An Ideal Cut Makes the Diamond Appear Larger

Or rather... an ideal cut makes the diamond the right size for its carat weight.

Because you see, diamond cutters have a lot of pressure to cut stones as large as possible from a rough. Especially to hit a desirable carat weight (such as 1 carat) in order to fetch the highest price. Sadly, this means that a lot of diamonds are cut for maximum weight instead of for maximum brilliance.

© CreditDonkey

The diagram above shows how a rough stone can be cut in two ways. It can either yield a deep diamond with a heavier carat weight, or a smaller ideal-cut diamond. Can you see how much of the weight is wasted on the deep cut? And yet, both diamonds are the exact same size face-up.

Let's look at this example:

Screenshot from James Allen Website

  • The diamond on the left is 1.00 carat and has a "good" cut. The surface area is 6.23x6.26mm.
  • The diamond on the right weighs in at 0.92 carats and has an "excellent" cut. The surface area is 6.23x6.2mm.

In other words, the two diamonds have the same surface area. Face-up, they are both look the same size. But because of the poorer cut of the first one, about 10% of the carat weight is wasted on the deep cut. It hits the coveted 1-carat mark, but it's not going to sparkle as much.

For about $500 cheaper, the smaller diamond on the right is a much better buy.

This is why you should not place so much importance on carat weight. What's the use of having weight where you can't even see it? And no one wants a lackluster diamond.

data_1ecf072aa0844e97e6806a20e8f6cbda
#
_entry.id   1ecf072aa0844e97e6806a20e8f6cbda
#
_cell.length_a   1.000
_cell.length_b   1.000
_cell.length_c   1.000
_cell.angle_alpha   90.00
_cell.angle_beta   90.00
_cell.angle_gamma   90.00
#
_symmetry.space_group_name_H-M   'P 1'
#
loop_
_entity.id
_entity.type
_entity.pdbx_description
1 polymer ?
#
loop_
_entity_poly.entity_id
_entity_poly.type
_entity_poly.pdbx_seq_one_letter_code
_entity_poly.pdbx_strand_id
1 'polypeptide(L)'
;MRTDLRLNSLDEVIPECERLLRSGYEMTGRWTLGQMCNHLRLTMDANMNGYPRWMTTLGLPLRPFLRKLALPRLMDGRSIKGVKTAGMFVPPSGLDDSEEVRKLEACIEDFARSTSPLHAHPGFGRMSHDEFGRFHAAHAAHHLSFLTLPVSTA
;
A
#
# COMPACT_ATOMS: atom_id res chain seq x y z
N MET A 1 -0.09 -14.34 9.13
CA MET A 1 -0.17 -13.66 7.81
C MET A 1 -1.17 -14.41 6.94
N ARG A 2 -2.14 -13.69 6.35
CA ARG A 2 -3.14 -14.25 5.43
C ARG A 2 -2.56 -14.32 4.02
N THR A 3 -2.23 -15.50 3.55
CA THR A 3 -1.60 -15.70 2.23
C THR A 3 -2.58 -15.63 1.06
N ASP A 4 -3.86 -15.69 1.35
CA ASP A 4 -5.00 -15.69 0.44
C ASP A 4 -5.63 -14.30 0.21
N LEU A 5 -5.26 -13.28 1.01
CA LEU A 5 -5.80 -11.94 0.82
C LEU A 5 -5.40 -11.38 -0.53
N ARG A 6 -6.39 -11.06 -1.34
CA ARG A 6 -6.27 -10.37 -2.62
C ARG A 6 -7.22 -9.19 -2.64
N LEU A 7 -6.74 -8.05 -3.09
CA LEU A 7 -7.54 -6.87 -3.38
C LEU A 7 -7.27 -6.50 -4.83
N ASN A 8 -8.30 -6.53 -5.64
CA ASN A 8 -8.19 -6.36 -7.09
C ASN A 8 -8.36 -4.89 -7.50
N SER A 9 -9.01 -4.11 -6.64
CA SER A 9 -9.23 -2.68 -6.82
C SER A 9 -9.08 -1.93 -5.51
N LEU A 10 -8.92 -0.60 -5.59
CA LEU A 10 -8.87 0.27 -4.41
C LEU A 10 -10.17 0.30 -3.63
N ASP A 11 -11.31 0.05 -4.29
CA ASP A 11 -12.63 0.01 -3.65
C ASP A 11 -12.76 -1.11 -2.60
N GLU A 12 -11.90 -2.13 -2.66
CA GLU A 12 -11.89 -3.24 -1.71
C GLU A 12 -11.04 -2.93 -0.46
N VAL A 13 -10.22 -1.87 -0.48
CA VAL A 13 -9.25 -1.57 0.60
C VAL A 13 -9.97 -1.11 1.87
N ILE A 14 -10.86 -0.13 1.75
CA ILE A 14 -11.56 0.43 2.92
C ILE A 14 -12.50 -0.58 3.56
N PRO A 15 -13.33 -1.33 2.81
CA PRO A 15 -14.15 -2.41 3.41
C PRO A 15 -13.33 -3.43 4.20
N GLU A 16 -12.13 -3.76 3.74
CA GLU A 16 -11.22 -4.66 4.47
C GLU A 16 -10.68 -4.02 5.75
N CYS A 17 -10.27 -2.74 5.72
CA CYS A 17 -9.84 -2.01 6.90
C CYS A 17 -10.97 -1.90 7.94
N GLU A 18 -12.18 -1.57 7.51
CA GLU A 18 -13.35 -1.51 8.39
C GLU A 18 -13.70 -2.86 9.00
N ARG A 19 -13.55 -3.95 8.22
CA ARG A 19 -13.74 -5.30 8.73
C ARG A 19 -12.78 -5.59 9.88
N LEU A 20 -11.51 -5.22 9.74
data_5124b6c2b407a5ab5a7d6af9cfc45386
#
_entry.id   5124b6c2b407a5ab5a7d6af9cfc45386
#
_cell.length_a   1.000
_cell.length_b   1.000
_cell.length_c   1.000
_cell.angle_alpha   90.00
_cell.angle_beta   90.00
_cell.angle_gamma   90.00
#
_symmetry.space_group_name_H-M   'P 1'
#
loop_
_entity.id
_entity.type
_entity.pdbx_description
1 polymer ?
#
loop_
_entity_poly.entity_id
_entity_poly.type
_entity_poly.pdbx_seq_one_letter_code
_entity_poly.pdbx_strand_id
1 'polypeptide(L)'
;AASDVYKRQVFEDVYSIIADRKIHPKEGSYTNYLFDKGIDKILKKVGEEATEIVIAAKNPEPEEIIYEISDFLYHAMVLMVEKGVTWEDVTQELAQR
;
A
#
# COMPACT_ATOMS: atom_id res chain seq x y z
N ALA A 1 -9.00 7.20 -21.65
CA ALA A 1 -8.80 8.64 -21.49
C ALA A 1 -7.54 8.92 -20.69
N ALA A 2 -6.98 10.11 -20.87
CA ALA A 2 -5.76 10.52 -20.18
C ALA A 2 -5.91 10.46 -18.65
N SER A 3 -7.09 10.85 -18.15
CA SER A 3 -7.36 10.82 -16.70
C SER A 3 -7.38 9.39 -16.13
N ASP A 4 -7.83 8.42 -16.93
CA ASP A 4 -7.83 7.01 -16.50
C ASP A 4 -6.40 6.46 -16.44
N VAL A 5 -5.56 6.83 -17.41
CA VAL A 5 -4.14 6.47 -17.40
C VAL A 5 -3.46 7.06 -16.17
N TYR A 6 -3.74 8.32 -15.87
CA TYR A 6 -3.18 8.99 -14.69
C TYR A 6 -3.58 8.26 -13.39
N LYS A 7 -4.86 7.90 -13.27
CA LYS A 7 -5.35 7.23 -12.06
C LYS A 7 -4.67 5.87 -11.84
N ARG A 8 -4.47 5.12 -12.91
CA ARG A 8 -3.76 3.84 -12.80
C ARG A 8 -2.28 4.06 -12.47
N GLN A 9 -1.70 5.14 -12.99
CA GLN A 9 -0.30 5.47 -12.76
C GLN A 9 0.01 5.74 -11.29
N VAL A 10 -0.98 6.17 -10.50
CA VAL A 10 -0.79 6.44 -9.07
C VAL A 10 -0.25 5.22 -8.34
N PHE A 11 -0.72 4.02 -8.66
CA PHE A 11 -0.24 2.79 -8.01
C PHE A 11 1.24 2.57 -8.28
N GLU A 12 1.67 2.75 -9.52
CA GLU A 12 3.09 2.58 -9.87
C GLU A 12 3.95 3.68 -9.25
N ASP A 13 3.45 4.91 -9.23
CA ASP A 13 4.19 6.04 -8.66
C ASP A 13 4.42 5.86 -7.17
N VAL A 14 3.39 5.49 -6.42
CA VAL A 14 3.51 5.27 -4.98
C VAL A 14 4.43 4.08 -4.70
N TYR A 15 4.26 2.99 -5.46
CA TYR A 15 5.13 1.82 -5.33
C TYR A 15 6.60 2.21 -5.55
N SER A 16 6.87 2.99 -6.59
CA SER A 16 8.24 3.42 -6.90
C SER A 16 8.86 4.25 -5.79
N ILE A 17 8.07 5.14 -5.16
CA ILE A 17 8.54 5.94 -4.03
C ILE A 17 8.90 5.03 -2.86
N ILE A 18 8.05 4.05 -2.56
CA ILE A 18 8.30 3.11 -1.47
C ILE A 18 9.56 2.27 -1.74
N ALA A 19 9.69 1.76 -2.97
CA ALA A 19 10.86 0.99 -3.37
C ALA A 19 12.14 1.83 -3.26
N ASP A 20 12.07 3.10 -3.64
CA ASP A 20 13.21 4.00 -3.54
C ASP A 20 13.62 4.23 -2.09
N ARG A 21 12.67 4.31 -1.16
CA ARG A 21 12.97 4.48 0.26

Ideal Proportions for Maximum Bling

You can either trust the GIA or AGS grading reports. Or you can do a bit of homework yourself by looking at the proportions.

© CreditDonkey

For reference only - here are proportions you should look for in a well-cut diamond.

Table Percentage53% - 58%
Depth Percentage59% - 62%
Crown Angle34o - 35.5o
Pavilion Angle40.6o - 41 degrees
Girdle ThicknessThin - Slightly Thick
CutletNone
SymmetryVery Good - Excellent
PolishVery Good - Excellent

All these measurements and angles work together to reflect light back into the viewer's eyes. It's just physics.

Now, let's explain the terms:

  • Table refers to the flat surface on top of the diamond. This is the diamond's largest facet. The table percentage is the width of this compared to the entire width.
  • Depth refers to the diamond from top to bottom when viewed from the side. The depth percentage is when you divide the depth by the entire width. Too deep or too shallow cuts will leak light through the sides.
  • Crown is the top part of the diamond (the part you see).
  • Pavilion is the bottom part of the diamond (the part you don't see).
  • Cutlet is very bottom tip of the diamond. Sometimes, this is cut into a very small facet. If it's too large, then light can pass through it. Or it can be seen from the top and look like an inclusion.
  • Girdle is the edge that divides the crown and the pavilion. You don't want it to be too thin because it'll be easy to chip. You also don't want it to be too thick because then weight is added where you can't see it.
  • Symmetry is basically what it sounds like. Everything should be nice and centered and all facets should be the same and in line. This affects light performance, because if a facet is slightly out of place, it can completely misdirect the light. You'll want a grade of "very good" or "excellent".